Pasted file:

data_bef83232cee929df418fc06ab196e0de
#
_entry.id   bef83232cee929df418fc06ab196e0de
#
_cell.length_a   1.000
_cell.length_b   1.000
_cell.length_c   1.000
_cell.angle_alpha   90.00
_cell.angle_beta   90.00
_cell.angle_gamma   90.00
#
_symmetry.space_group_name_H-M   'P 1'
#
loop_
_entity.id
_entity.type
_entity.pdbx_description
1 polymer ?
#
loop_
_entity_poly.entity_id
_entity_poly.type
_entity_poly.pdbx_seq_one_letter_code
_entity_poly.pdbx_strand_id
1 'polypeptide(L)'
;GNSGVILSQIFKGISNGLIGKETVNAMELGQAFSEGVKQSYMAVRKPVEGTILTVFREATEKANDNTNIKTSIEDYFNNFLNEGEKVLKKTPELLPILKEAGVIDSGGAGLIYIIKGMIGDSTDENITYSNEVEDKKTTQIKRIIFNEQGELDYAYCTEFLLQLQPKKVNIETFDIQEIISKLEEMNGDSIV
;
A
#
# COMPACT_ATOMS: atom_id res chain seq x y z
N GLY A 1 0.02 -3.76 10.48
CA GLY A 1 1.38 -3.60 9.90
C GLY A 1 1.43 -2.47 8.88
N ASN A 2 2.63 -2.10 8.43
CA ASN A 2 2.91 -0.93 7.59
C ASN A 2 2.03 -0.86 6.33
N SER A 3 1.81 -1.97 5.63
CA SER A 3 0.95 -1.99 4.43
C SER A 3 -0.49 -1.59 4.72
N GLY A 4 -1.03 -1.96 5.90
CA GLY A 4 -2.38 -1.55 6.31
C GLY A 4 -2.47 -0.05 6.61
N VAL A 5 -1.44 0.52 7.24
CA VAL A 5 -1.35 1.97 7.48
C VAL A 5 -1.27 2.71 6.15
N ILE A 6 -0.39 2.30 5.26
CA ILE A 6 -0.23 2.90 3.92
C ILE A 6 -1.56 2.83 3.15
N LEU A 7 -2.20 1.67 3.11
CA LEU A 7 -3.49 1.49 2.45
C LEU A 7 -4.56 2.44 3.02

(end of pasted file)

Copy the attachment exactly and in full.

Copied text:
data_bef83232cee929df418fc06ab196e0de
#
_entry.id   bef83232cee929df418fc06ab196e0de
#
_cell.length_a   1.000
_cell.length_b   1.000
_cell.length_c   1.000
_cell.angle_alpha   90.00
_cell.angle_beta   90.00
_cell.angle_gamma   90.00
#
_symmetry.space_group_name_H-M   'P 1'
#
loop_
_entity.id
_entity.type
_entity.pdbx_description
1 polymer ?
#
loop_
_entity_poly.entity_id
_entity_poly.type
_entity_poly.pdbx_seq_one_letter_code
_entity_poly.pdbx_strand_id
1 'polypeptide(L)'
;GNSGVILSQIFKGISNGLIGKETVNAMELGQAFSEGVKQSYMAVRKPVEGTILTVFREATEKANDNTNIKTSIEDYFNNFLNEGEKVLKKTPELLPILKEAGVIDSGGAGLIYIIKGMIGDSTDENITYSNEVEDKKTTQIKRIIFNEQGELDYAYCTEFLLQLQPKKVNIETFDIQEIISKLEEMNGDSIV
;
A
#
# COMPACT_ATOMS: atom_id res chain seq x y z
N GLY A 1 0.02 -3.76 10.48
CA GLY A 1 1.38 -3.60 9.90
C GLY A 1 1.43 -2.47 8.88
N ASN A 2 2.63 -2.10 8.43
CA ASN A 2 2.91 -0.93 7.59
C ASN A 2 2.03 -0.86 6.33
N SER A 3 1.81 -1.97 5.63
CA SER A 3 0.95 -1.99 4.43
C SER A 3 -0.49 -1.59 4.72
N GLY A 4 -1.03 -1.96 5.90
CA GLY A 4 -2.38 -1.55 6.31
C GLY A 4 -2.47 -0.05 6.61
N VAL A 5 -1.44 0.52 7.24
CA VAL A 5 -1.35 1.97 7.48
C VAL A 5 -1.27 2.71 6.15
N ILE A 6 -0.39 2.30 5.26
CA ILE A 6 -0.23 2.90 3.92
C ILE A 6 -1.56 2.83 3.15
N LEU A 7 -2.20 1.67 3.11
CA LEU A 7 -3.49 1.49 2.45
C LEU A 7 -4.56 2.44 3.02